Natural gas spot prices tumbled to around $3.50 per million Btu (MMBtu) on Thursday, Sep 26, following the U.S. Energy Department's weekly inventory release that showed a larger-than-expected rise in the commodity’s supplies. On a further bearish note, the storage build was also higher than the benchmark 5-year average gain for the week.
Mild weather forecasts – that could slow demand even more – further worsened the situation. However, natural gas ended slightly higher Friday (at $3.59 per MMBtu), as investors came back to the market to accumulate the commodity at low prices.
About the Weekly Natural Gas Storage Report
The Weekly Natural Gas Storage Report – brought out by the Energy Information Administration (EIA) every Thursday since 2002 – includes updates on natural gas market prices, the latest storage level estimates, recent weather data and other market activities or events.
The report provides an overview of the level of reserves and their movements, thereby helping investors understand the demand/supply dynamics of natural gas. It is an indicator of current gas prices and volatility that affect businesses of natural gas-weighted companies and related support plays.
Analysis of the Data
Stockpiles held in underground storage in the lower 48 states rose by 87 billion cubic feet (Bcf) for the week ended Sep 20, 2013, higher than the guided range (of 74–78 Bcf gain) as per the analysts surveyed by Platts, the energy information arm of McGraw-Hill Financial Inc. . The increase – the twenty-fourth injection of 2013 – also exceeded both last year’s build of 79 Bcf and the 5-year (2008–2012) average addition of 75 Bcf for the reported week.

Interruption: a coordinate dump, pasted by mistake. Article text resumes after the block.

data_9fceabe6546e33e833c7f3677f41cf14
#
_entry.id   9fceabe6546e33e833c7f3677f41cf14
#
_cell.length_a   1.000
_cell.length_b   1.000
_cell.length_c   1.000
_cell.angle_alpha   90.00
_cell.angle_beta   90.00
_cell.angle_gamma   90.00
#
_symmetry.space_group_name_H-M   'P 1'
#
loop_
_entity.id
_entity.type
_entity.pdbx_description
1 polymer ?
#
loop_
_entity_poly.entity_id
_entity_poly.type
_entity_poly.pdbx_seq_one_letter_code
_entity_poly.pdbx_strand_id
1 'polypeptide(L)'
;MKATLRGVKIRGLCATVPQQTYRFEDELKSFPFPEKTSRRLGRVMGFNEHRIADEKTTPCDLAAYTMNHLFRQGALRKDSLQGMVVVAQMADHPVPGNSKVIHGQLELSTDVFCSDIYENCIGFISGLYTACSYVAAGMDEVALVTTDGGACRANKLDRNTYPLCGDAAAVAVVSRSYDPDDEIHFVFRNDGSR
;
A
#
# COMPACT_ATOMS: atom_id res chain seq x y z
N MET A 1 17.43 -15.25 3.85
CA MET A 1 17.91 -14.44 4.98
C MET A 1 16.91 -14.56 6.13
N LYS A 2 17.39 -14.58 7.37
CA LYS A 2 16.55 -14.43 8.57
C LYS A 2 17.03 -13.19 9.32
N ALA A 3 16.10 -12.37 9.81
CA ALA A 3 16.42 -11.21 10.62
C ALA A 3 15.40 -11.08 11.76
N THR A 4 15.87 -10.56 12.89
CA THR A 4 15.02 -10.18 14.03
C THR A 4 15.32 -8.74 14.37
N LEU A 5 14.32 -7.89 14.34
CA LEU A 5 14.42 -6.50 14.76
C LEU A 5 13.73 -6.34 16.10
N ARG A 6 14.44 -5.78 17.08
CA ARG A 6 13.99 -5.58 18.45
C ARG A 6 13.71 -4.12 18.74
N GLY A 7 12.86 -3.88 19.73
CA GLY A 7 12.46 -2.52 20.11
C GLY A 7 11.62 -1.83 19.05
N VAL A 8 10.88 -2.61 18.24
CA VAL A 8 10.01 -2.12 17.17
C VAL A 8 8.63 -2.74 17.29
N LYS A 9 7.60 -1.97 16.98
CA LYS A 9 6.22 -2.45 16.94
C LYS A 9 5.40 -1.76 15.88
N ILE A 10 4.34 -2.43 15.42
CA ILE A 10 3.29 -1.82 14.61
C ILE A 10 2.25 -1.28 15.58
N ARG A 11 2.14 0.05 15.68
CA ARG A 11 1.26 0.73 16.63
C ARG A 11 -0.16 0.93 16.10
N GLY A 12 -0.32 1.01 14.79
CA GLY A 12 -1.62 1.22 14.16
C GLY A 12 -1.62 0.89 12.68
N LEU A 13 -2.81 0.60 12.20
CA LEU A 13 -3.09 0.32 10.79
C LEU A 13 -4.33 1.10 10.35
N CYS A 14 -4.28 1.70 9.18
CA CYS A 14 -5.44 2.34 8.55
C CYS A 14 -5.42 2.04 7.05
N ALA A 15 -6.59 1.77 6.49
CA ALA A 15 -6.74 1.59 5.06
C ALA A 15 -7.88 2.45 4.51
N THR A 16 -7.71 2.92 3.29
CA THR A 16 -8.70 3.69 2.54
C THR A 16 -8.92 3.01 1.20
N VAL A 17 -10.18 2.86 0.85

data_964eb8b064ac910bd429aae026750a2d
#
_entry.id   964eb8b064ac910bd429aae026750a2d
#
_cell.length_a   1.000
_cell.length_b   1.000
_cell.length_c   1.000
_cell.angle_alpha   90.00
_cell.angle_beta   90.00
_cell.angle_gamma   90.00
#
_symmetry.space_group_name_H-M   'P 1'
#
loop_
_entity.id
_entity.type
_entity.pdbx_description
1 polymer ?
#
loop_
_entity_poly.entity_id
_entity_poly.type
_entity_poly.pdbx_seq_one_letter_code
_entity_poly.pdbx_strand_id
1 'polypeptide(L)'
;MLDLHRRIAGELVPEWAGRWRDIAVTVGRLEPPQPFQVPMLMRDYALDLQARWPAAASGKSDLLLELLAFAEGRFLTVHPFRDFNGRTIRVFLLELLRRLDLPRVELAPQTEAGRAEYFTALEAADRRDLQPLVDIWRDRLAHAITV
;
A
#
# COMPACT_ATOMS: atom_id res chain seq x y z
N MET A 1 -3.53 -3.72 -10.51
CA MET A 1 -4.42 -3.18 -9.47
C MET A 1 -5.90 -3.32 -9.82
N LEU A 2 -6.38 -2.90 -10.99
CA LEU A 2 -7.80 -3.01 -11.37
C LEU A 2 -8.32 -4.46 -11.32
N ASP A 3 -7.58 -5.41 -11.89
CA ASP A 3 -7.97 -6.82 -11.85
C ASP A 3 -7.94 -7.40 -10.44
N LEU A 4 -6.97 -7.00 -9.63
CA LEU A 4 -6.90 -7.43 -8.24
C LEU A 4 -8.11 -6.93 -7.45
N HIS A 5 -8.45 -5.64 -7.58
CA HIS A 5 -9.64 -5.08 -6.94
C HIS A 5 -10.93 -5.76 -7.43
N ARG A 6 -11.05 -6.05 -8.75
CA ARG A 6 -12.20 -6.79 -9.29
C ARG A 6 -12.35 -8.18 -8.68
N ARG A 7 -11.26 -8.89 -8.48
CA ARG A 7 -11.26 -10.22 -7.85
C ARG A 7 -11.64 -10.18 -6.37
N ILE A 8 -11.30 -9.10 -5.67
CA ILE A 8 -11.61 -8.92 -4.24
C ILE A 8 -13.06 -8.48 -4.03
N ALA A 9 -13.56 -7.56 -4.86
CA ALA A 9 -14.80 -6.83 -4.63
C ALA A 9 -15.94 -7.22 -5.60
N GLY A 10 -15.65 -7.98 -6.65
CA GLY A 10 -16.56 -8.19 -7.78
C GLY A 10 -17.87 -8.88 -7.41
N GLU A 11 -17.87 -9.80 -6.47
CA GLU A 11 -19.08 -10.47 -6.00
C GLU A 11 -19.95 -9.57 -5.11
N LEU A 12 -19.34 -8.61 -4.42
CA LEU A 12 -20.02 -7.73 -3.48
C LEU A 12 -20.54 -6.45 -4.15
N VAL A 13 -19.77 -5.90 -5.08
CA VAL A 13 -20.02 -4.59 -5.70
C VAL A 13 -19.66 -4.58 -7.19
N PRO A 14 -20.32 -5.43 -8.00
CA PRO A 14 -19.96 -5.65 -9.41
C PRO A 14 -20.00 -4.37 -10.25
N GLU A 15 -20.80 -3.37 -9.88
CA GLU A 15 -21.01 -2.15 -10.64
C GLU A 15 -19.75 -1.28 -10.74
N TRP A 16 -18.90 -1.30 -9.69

Following past week’s build, the current storage level – at 3.386 trillion cubic feet (Tcf) – is now 30 Bcf (0.9%) above the 5-year average. However, supplies are still down 179 Bcf (5.0%) from the last year’s level.
Natural gas stocks hit an all-time high of 3.929 Tcf in 2012, as production from dense rock formations (shale) – through novel techniques of horizontal drilling and hydraulic fracturing – remained robust. In fact, the oversupply of natural gas pushed down prices to a 10-year low of $1.82 per million Btu (MMBtu) during late Apr 2012 (referring to spot prices at the Henry Hub, the benchmark supply point in Louisiana).
However, things started to look up in 2013. This year, cold winter weather across most parts of the country boosted natural gas demand for space heating by residential/commercial consumers. This, coupled with flat production volumes, meant that the inventory overhang was gone, thereby driving commodity prices to around $4.40 per MMBtu in Apr – the highest in 21 months.
However, with moderate weather expected during the next few weeks, leading to reduced power demand, natural gas price may experience another downward curve. This, in turn, is expected to pull down natural gas producers, particularly small ones.
Considering the turbulent market dynamics of the natural gas industry, we advocate big, relatively low-risk names like Exxon Mobil Corp. (XOM - Analyst Report) and Chesapeake Energy Corp. (CHK - Analyst Report) – both Zacks Rank #3 (Hold) stocks.
However, one company that stands out is Carrizo Oil & Gas Inc. (CRZO - Snapshot Report). This Zacks Rank #2 (Buy), small, inexpensive natural gas producer has seen its share price jump more than 75% since the start of 2013. Despite this price appreciation, we remain optimistic on the firm’s near-term prospects, supported by its exposure to the high-return shale plays, as well as the company’s above-average production growth.